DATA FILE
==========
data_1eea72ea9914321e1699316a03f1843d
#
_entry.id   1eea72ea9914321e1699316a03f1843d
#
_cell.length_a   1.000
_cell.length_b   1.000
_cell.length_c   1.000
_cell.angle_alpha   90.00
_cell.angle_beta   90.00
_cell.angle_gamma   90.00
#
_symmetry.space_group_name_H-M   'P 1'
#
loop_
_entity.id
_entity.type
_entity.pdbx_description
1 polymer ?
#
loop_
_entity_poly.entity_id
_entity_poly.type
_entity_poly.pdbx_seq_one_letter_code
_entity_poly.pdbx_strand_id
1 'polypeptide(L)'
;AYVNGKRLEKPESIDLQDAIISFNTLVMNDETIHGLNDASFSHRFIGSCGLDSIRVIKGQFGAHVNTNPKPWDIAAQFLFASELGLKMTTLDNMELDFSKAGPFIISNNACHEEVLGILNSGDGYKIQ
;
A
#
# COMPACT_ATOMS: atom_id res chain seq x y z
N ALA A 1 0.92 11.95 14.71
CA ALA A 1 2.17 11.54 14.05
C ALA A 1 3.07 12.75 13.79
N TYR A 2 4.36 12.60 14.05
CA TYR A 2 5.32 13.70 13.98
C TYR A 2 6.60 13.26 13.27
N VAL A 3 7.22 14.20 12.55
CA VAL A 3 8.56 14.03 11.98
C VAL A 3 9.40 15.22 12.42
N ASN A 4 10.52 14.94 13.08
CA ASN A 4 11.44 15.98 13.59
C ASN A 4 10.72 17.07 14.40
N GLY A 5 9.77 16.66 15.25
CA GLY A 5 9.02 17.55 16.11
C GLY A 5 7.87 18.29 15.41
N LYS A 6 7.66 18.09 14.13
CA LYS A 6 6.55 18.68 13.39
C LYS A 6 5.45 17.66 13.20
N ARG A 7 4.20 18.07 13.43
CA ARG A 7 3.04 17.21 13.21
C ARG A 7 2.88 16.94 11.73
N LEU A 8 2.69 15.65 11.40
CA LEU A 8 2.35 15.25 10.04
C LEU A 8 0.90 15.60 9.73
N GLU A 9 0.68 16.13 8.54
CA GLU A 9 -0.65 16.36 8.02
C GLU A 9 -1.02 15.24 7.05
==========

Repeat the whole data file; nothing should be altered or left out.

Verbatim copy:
data_1eea72ea9914321e1699316a03f1843d
#
_entry.id   1eea72ea9914321e1699316a03f1843d
#
_cell.length_a   1.000
_cell.length_b   1.000
_cell.length_c   1.000
_cell.angle_alpha   90.00
_cell.angle_beta   90.00
_cell.angle_gamma   90.00
#
_symmetry.space_group_name_H-M   'P 1'
#
loop_
_entity.id
_entity.type
_entity.pdbx_description
1 polymer ?
#
loop_
_entity_poly.entity_id
_entity_poly.type
_entity_poly.pdbx_seq_one_letter_code
_entity_poly.pdbx_strand_id
1 'polypeptide(L)'
;AYVNGKRLEKPESIDLQDAIISFNTLVMNDETIHGLNDASFSHRFIGSCGLDSIRVIKGQFGAHVNTNPKPWDIAAQFLFASELGLKMTTLDNMELDFSKAGPFIISNNACHEEVLGILNSGDGYKIQ
;
A
#
# COMPACT_ATOMS: atom_id res chain seq x y z
N ALA A 1 0.92 11.95 14.71
CA ALA A 1 2.17 11.54 14.05
C ALA A 1 3.07 12.75 13.79
N TYR A 2 4.36 12.60 14.05
CA TYR A 2 5.32 13.70 13.98
C TYR A 2 6.60 13.26 13.27
N VAL A 3 7.22 14.20 12.55
CA VAL A 3 8.56 14.03 11.98
C VAL A 3 9.40 15.22 12.42
N ASN A 4 10.52 14.94 13.08
CA ASN A 4 11.44 15.98 13.59
C ASN A 4 10.72 17.07 14.40
N GLY A 5 9.77 16.66 15.25
CA GLY A 5 9.02 17.55 16.11
C GLY A 5 7.87 18.29 15.41
N LYS A 6 7.66 18.09 14.13
CA LYS A 6 6.55 18.68 13.39
C LYS A 6 5.45 17.66 13.20
N ARG A 7 4.20 18.07 13.43
CA ARG A 7 3.04 17.21 13.21
C ARG A 7 2.88 16.94 11.73
N LEU A 8 2.69 15.65 11.40
CA LEU A 8 2.35 15.25 10.04
C LEU A 8 0.90 15.60 9.73
N GLU A 9 0.68 16.13 8.54
CA GLU A 9 -0.65 16.36 8.02
C GLU A 9 -1.02 15.24 7.05